Not to sound elitist or anything, but I'd say I'm in a very good position to review this CD. Growing up, I was into alternative rock such as Pearl Jam, Soundgarden, Foo Fighters, Alice in Chains, Faith No More, you get this jist. Anyways, since my Pre-Teen days, I've branched out into a lot of different generas, but still keeping my alternative roots. Today, my main genera is Metal. The reason why, the simple fact that Metal is producing most of the great albums of the decade (such as Mastodon's Leviathan, Satyricon's Volcano, Pig Destroyer's Terrifyer, Cathedral's Endtyme, Amon Amarth's Versus the World, and Anthrax's We've Come For You All). So to all who say that this is a compilation of musicians from a washed up genera: Bully to you! Metal didn't "die" in the 90's, it went into the underground. Just like the talent from Rock is now coming from more obscure directions, while Metal is proliferating in the 00's.

Now, as to the CD:

Dave did a great thing here: Showing the musical fruits of Metal. For this reason, Probot is the best record to show a new fan the vast diversity within the genera.

1. Centuries of Sin- A great opener. A little more in Venom's recent style than their old-school kind. Still a great track though, and Cronos sounds more menacing than ever! Lyrics are fairly cheesy though.

2. Red War- I love Sepultura, but don't like Soulfly. This is why I was a bit offset about this song, it was in the Soulfly format. Despite this, it is a great song for what it is, and I enjoyed the heaviness of it.

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Most Recent Customer Reviews
5.0 out of 5 stars Great CD
This is a great CD from one of Dave Grohl's side projects. Quite a few great songs and guest artists like Lemmy.
Published 14 months ago by Ryan O.
5.0 out of 5 stars What an awesome surprise!
Probot is a 2004-formed band that was around just long enough to release one eponymous debut, an album that comprises various sub-genres of heavy metal music into one twelve-piece... Read more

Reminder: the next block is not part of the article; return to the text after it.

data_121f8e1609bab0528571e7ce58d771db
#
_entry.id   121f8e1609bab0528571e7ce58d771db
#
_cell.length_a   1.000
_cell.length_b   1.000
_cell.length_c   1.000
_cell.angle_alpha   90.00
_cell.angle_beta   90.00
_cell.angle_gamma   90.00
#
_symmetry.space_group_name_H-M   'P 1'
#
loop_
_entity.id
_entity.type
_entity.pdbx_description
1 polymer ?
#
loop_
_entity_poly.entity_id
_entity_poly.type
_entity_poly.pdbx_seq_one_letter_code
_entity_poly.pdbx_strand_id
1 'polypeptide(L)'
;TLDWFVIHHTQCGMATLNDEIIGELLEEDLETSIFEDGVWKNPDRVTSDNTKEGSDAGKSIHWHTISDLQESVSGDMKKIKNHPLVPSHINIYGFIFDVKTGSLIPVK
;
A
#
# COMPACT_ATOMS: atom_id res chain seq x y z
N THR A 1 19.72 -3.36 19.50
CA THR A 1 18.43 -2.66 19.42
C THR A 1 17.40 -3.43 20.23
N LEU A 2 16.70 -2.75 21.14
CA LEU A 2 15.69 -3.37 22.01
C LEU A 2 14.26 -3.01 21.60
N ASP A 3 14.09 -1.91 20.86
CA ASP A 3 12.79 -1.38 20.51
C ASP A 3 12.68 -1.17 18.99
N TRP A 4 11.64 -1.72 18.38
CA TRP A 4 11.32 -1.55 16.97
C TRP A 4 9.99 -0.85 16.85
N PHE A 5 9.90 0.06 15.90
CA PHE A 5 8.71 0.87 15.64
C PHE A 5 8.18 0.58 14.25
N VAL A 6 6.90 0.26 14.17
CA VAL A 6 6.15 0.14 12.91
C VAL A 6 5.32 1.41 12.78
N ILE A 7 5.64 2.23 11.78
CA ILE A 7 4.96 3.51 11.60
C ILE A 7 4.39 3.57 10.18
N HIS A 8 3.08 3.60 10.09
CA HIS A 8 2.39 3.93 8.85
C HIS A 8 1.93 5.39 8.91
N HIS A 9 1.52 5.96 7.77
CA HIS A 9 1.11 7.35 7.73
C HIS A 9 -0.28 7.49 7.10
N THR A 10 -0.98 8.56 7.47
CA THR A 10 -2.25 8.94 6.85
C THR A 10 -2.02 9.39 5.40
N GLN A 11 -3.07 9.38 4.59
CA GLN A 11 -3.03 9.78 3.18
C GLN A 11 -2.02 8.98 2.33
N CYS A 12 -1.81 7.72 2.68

Published 16 months ago by A. Stutheit
5.0 out of 5 stars Grohl r0x
Just awesome, sucks it's not in print anymore and hard to find.

If you can just buy this CD ASAP!
Published 17 months ago by Chris T. Kasprzak
5.0 out of 5 stars Probot ROCKS!
Dave Grohl has always been known as a hard rocker. As the drummer for Nirvana and as singer and guitarist for Foo Fighters, Dave has established himself as a modern rock god. Read more
Published 18 months ago by Christopher C.
3.0 out of 5 stars Check this out - cool metal compliation album
Dave Grohl's work here to write/play and work with all the various musicians is nothing short of incrediable. Read more
Published 21 months ago by Sean
5.0 out of 5 stars Grohl
Grohl is a machine. Whoever thought after Nirvana you would have the Foo Fighters, Probot, and all the other projects he took part in. Read more
Published on November 10, 2011 by PAC MAN
4.0 out of 5 stars Metal Masterwork
When VanHalen came out with 1984 there was a collective metal groan and the search for great hardcore metal was on. Read more
Published on April 13, 2011 by John Schultz
5.0 out of 5 stars The Art Goblins
The enthusiasm from Dave Grohl literally explodes from his essay that highlights the solid booklet of song lyrics and photos of frontmen for the 11 heavy metal tracks (with one... Read more
Published on January 31, 2011 by Best Of All
4.0 out of 5 stars Probot
`Probot' is Dave Grohl's tribute album to his metal roots and provides a selection of songs played with various artists from the bands he grew up listening to. Read more
Published on January 29, 2011 by Spider Monkey
3.0 out of 5 stars Intereasting
Being a LEMMY fan I bought this CD. It varies widely with the type/style of music on it but should be worth the purchase overall if you are reading this review. Read more
Published on December 19, 2010 by DK